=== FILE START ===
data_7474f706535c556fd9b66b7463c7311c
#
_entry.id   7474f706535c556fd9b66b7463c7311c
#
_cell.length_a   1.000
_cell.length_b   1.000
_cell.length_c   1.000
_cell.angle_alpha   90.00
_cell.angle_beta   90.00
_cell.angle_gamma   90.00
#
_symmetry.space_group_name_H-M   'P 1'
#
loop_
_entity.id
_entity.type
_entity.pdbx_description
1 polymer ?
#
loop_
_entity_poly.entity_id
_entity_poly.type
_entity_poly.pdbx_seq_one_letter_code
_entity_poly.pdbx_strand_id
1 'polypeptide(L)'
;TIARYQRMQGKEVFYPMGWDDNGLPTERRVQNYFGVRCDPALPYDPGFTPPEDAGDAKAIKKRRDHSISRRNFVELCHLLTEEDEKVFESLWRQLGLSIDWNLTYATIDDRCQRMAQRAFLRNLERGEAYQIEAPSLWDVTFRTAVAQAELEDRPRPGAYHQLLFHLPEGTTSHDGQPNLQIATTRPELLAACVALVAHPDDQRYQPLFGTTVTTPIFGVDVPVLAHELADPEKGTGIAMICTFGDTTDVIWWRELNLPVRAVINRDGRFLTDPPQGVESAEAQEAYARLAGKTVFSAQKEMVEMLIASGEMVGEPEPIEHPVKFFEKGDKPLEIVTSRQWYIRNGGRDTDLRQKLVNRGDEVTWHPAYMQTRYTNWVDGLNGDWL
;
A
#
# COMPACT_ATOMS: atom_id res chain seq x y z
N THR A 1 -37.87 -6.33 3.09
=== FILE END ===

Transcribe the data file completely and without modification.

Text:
data_7474f706535c556fd9b66b7463c7311c
#
_entry.id   7474f706535c556fd9b66b7463c7311c
#
_cell.length_a   1.000
_cell.length_b   1.000
_cell.length_c   1.000
_cell.angle_alpha   90.00
_cell.angle_beta   90.00
_cell.angle_gamma   90.00
#
_symmetry.space_group_name_H-M   'P 1'
#
loop_
_entity.id
_entity.type
_entity.pdbx_description
1 polymer ?
#
loop_
_entity_poly.entity_id
_entity_poly.type
_entity_poly.pdbx_seq_one_letter_code
_entity_poly.pdbx_strand_id
1 'polypeptide(L)'
;TIARYQRMQGKEVFYPMGWDDNGLPTERRVQNYFGVRCDPALPYDPGFTPPEDAGDAKAIKKRRDHSISRRNFVELCHLLTEEDEKVFESLWRQLGLSIDWNLTYATIDDRCQRMAQRAFLRNLERGEAYQIEAPSLWDVTFRTAVAQAELEDRPRPGAYHQLLFHLPEGTTSHDGQPNLQIATTRPELLAACVALVAHPDDQRYQPLFGTTVTTPIFGVDVPVLAHELADPEKGTGIAMICTFGDTTDVIWWRELNLPVRAVINRDGRFLTDPPQGVESAEAQEAYARLAGKTVFSAQKEMVEMLIASGEMVGEPEPIEHPVKFFEKGDKPLEIVTSRQWYIRNGGRDTDLRQKLVNRGDEVTWHPAYMQTRYTNWVDGLNGDWL
;
A
#
# COMPACT_ATOMS: atom_id res chain seq x y z
N THR A 1 -37.87 -6.33 3.09